What is a Block?

by Paul Knight. Average Reading Time: almost 4 minutes.

What is a block? Such a simple question does not seem to warrant even a blog post. After all, it is a term that has been used frequently by pretty much everyone—from Jane Jacobs to Jennifer Lopez. And block size is one of the first attributes sought by urbanists when studying a town or city. However, while the term is used widely there does not seem to be a consensus for the actual definition of a block. How does one actually measure a block? That is the question under investigation.

Typing “What is a block?” into Google reveals a few attempts at answers. Wikipedia calls it an “informal unit of distance.” Some respondents at Yahoo! Answers say it is “the distance from one intersection to the next” while other respondents from the UK proclaim that they do not even use the term because all of their blocks are too irregular. And still others have stated that block size should be measured at the street curb or sidewalk. All of these answers, however, miss a critical aspect of what a “block” really means.

A block arises from the fact that cities are composed of two (and only two) types of property: public and private. This critical distinction between public and private property has been the basis of urban design since the concept of “street” first appeared in ancient Mesopotamia. In these early cities, public streets began to give access to private property. With this, people started to distinguish between what is mine, yours, and ours.

The specific way that public and private property is used is a function of ownership, regulation, economy, and functional necessity. Public streets can be gravel roads or grand boulevards. Private houses can form a street wall or fall behind setbacks. Regardless of these internal differences, all properties have one thing in common: they share their boundary lines. These boundary lines are in turn locked into place by law and come to act as the binding agent of urbanism. For towns and cities alike, this legal structure translates directly into physical structure. The boundary line acts as both the legal framework and physical formwork. In other words, urban development–from Paris, TX to Paris, France–simply follows property lines.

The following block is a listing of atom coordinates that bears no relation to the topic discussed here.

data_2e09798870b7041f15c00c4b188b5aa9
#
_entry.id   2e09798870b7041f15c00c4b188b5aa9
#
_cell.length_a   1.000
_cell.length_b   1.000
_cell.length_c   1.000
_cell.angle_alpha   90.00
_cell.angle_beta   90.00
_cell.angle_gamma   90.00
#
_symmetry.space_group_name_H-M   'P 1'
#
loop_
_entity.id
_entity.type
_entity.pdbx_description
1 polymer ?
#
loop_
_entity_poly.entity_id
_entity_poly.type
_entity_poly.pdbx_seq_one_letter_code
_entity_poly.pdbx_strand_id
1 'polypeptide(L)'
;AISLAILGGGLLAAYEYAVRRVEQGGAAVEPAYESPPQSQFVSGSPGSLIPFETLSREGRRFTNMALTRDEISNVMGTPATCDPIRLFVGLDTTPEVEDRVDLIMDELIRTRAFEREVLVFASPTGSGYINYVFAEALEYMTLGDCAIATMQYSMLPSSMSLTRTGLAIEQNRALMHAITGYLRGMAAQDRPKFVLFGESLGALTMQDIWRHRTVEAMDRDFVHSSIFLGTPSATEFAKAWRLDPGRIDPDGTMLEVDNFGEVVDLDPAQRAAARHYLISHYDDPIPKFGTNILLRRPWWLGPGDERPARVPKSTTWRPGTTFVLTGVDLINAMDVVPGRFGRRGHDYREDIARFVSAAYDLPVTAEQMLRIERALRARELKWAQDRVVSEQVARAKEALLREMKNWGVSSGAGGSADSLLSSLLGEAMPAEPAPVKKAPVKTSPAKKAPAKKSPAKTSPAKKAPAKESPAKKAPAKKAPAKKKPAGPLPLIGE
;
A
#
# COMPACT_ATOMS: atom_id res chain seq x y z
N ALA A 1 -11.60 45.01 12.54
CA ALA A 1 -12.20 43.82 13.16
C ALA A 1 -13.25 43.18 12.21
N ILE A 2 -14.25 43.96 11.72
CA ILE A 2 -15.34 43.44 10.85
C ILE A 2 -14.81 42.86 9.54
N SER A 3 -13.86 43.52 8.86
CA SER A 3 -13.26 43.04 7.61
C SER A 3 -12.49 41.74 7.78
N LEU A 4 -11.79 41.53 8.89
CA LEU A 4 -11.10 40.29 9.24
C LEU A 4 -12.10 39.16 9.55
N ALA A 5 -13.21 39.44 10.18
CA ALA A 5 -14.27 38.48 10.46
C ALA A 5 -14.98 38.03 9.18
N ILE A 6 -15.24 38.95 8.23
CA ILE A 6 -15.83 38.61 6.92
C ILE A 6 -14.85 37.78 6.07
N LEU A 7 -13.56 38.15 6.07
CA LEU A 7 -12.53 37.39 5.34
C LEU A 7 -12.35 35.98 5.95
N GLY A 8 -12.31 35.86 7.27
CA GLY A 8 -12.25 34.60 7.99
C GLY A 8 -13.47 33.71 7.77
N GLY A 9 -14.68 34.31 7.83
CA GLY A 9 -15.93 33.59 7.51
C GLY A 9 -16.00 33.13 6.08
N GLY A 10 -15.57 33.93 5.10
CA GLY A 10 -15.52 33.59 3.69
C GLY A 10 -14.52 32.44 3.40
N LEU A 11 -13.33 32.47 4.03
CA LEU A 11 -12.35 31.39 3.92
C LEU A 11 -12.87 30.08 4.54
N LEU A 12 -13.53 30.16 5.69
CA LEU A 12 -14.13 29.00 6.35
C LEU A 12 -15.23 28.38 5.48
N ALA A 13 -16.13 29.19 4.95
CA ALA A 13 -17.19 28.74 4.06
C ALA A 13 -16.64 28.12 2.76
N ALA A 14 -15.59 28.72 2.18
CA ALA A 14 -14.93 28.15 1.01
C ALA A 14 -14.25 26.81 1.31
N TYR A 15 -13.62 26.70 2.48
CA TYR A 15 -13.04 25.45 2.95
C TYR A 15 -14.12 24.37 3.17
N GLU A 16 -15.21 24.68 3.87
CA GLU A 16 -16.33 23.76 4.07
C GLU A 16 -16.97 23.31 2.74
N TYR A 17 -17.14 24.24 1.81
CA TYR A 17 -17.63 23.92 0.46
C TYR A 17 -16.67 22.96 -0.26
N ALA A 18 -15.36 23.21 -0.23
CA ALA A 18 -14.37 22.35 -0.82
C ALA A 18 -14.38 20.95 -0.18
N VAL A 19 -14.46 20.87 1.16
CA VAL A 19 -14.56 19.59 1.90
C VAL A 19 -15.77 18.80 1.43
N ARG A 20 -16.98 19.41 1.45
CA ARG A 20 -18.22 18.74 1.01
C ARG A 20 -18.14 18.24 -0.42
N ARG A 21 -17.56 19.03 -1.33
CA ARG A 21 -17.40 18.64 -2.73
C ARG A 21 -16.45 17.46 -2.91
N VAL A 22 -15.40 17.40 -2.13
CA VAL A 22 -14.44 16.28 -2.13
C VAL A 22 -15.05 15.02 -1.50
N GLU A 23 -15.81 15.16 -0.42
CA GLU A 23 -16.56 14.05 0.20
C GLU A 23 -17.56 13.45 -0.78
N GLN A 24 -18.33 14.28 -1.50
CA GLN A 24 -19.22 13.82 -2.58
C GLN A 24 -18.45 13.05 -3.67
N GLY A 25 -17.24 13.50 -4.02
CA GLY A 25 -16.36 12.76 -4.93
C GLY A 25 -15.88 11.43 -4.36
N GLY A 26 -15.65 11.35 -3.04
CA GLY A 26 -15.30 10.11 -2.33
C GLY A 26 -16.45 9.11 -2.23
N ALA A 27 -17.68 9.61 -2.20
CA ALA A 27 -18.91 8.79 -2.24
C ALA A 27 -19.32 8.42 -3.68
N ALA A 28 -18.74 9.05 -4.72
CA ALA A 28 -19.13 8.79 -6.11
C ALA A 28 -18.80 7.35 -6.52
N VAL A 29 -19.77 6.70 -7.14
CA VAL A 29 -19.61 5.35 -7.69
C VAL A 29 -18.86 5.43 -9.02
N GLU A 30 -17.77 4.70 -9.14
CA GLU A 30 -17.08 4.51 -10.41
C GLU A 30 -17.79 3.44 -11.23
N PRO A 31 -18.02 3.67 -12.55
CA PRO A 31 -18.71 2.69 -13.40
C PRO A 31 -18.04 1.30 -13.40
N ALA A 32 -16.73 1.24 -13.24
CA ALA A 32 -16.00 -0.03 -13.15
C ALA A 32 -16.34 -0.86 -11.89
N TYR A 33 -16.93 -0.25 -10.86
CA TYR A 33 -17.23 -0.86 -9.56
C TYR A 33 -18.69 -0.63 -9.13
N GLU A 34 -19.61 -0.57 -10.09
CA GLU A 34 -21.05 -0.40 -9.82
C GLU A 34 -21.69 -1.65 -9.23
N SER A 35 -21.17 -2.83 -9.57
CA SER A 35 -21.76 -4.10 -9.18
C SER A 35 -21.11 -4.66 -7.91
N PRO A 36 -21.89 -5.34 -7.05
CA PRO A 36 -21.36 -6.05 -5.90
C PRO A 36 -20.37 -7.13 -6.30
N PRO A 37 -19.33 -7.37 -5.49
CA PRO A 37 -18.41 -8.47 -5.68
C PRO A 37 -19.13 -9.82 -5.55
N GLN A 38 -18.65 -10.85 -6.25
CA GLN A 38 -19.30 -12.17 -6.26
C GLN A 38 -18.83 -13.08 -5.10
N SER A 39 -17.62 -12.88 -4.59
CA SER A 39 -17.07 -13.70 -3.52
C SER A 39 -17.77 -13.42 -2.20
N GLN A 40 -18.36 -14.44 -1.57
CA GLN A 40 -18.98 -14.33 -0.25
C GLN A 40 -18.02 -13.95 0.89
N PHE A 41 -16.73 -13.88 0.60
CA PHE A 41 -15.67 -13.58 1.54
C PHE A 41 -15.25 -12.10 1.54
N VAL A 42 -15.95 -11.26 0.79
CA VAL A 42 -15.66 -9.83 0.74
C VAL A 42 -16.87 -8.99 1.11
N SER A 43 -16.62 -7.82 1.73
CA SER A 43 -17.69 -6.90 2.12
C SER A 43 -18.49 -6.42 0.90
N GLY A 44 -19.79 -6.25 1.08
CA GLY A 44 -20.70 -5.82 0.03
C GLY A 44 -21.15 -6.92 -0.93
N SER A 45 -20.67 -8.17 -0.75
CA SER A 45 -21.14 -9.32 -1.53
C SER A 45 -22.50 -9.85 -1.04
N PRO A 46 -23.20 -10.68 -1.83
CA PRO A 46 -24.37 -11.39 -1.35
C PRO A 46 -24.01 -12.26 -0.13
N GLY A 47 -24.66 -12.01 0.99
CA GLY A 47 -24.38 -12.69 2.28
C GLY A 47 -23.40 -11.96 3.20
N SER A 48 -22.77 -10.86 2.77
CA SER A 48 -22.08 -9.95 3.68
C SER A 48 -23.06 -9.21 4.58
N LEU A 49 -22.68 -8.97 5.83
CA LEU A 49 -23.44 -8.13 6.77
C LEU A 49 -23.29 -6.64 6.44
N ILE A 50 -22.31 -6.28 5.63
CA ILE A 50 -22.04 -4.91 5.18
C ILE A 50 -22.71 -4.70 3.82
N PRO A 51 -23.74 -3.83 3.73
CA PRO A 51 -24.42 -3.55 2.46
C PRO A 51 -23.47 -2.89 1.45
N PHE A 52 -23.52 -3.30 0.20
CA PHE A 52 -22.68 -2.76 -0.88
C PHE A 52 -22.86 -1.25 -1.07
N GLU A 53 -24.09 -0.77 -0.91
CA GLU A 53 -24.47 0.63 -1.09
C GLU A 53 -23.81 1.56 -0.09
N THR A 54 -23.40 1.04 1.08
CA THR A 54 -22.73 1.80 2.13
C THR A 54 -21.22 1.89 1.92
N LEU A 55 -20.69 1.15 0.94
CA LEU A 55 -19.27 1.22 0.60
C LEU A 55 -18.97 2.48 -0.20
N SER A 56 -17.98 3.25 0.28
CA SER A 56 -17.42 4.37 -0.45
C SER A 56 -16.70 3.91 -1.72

All of that being said, the definition of a block should be based on the legal structure of urbanism. Therefore, a block is legally defined as private property surrounded by public rights-of-way. By this definition, a block is one of the two fundamental units of urbanism (alongside the right-of-way) reflecting the two types of property (private and public, respectively). An example of a block is shown below. Also keep in mind that a public park is effectively absorbed into the public right-of-way. Because of this, no boundary line is drawn to separate the park from the right-of-way. This is often illustrated in historical maps as well as Nolli’s map of Rome.

Block size is then measured from right-of-way to right-of-way. It should not be measured from street centerlines or curbs or sidewalks. These elements of urbanism are temporary and change constantly over time. Boundary lines, on the other hand, are as close to constant as urbanism can get. The blocks in Manhattan have not shifted an inch for over 200 years even though their internal boundaries and land uses have all changed dramatically in that time. While cities may change internally, their right-of-way lines predominantly do not. Boundary lines over time resist change and can outlast any mere building or government. It is a bootstrapping attribute of the power of legal subdivision: boundary lines have staying power because they have staying power.

This definition of block size allows a constant number to be assigned to a city’s urbanism. In 1811, the block at Madison Avenue and 71st Street in Manhattan (pictured below) had the exact same dimension then as it does now even though the block’s land use has changed from a farm to skyscrapers. Once property lines are established, the lineage of ownership is essentially locked into its original geometry.

This definition also takes into account the absurdities found in suburbia. In the land of the cul-de-sac, block perimeters can easily reach into the 10’s of miles. In Alpharetta, Georgia (below), this one measures about 12 miles.